Great Rides: Ireland’s Waterford Greenway
Saturday, 17 March 2018
Laura Laker rode 46km from Waterford City to Dungarvon on the Waterford Greenway
The Waterford Greenway opened a year ago, and yet cycling on it today you’d be forgiven for thinking it has been part of the landscape – and the community – for years. I was visiting a friend near Cork when she suggested we ride it together.
Running 46km from Waterford City to Dungarvon, via Kilmacthomas, the former railway-turned greenway was an unexpected gem. It was a mixture of sun and rain when my friend, also called Laura, and I set out to explore it.
We hired an ebike for Laura and a Liv hybrid bike for me; as she hadn’t cycled for some time this meant we could comfortably ride together. Handily, Waterford Greenway Bike Hire operates a free minibus shuttle between Waterford, Kilmacthomas and Dungarvon, to take us back to the campsite at the end.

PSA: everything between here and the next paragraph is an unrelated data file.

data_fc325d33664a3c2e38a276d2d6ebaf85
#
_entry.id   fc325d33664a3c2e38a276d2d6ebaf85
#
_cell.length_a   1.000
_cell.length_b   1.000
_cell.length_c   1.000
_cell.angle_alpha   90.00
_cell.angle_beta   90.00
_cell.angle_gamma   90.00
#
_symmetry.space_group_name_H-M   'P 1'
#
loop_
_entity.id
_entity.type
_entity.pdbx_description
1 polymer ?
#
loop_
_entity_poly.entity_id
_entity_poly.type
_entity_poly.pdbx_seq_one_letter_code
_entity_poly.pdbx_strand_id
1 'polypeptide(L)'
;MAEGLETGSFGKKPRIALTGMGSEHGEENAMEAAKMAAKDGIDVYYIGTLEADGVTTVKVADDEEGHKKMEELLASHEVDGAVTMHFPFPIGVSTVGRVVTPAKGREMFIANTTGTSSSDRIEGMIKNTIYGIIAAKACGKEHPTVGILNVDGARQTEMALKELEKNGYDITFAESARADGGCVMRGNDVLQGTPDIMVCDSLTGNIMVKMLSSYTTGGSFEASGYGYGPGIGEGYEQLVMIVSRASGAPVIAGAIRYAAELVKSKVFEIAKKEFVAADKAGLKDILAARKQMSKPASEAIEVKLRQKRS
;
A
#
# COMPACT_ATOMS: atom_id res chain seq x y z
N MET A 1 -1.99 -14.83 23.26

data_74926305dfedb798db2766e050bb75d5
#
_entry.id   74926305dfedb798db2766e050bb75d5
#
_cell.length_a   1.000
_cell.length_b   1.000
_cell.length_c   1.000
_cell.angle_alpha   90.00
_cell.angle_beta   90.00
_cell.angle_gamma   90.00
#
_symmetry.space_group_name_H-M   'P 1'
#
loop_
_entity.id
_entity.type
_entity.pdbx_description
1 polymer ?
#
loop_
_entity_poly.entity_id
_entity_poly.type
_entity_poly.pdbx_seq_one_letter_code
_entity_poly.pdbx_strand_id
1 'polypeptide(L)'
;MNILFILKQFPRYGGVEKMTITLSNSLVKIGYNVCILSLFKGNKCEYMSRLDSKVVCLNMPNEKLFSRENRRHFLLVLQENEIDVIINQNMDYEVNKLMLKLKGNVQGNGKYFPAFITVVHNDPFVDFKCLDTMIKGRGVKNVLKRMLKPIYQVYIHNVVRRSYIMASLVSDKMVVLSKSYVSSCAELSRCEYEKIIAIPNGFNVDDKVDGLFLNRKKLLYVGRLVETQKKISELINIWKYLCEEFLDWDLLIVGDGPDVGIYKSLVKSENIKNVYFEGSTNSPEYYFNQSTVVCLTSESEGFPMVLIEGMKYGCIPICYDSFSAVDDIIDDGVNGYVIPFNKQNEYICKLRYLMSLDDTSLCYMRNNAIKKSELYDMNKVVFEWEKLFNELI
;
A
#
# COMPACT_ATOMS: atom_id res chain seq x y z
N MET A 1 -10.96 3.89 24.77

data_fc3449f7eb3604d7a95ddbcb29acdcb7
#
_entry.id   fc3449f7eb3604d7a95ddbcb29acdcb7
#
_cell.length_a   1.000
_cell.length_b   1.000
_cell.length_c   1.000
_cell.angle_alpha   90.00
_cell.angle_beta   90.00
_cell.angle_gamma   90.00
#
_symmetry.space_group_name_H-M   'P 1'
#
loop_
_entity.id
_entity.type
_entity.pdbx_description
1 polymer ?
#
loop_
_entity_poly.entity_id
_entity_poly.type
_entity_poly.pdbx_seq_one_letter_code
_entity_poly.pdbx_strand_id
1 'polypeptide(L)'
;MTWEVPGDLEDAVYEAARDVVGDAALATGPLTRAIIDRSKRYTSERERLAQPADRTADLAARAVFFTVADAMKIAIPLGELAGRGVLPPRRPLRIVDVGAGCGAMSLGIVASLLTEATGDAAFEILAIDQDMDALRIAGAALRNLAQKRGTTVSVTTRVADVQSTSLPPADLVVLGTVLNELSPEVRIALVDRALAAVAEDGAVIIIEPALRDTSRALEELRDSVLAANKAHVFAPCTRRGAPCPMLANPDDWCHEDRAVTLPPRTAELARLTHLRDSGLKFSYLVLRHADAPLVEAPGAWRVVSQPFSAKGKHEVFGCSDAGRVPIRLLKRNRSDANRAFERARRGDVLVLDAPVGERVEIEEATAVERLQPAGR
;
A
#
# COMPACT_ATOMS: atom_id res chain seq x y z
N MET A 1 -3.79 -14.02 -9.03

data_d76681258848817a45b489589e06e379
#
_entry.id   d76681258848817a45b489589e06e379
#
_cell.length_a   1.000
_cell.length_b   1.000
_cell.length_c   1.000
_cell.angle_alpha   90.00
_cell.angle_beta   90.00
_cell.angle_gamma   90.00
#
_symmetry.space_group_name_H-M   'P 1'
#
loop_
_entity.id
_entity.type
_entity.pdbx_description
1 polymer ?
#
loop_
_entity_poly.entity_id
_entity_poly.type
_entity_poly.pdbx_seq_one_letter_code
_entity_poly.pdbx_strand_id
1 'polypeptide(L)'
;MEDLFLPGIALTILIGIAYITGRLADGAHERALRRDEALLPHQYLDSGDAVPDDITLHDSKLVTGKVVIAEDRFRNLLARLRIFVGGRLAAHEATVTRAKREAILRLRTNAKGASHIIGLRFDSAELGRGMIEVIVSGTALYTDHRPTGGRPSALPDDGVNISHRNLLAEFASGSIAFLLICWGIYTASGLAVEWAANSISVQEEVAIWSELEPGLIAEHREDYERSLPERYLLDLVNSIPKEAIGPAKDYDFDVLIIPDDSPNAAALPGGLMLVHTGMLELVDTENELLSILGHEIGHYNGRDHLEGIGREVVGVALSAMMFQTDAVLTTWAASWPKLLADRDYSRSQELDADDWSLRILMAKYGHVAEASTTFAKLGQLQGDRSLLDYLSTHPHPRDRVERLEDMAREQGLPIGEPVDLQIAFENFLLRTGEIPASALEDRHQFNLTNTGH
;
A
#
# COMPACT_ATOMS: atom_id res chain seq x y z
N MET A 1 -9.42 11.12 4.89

The views just out of Kilmacthomas are perhaps the route’s most spectacular, as we climbed gently alongside the Atlantic Ocean from the pretty town, the water sparkling in the midday sun. We stopped to chat to a retired American couple, beguiled by the area’s beauty and its people, before crossing the Ballyvoile viaduct, restored for the Greenway, and riding the smooth tarmac into a deep cut in the hillside, covered in rich green ferns and moss. Tiny fairy doors, installed by local school children, give the shady place a mystical feel, as we headed underground for 400m into the Durrow rail tunnel. Emerging into the warm air we then crossed the stunning Durrow viaduct – a rail bridge over a road bridge over a river – with its treetop views.
These are two of the remarkable historical engineering elements on Ireland’s longest greenway, which also boasts purpose-built bridges and tunnels. Well-marked road crossings knit a route I’d be happy to take old and young family members on.
The Comeragh Mountains come into view on the left hand side, their red and green flanks changing gently with the light as we pass. After dipping under the N25 in a purpose built tunnel, we emerge at Kilmacthomas, which has been given a new lease of life thanks to the Greenway.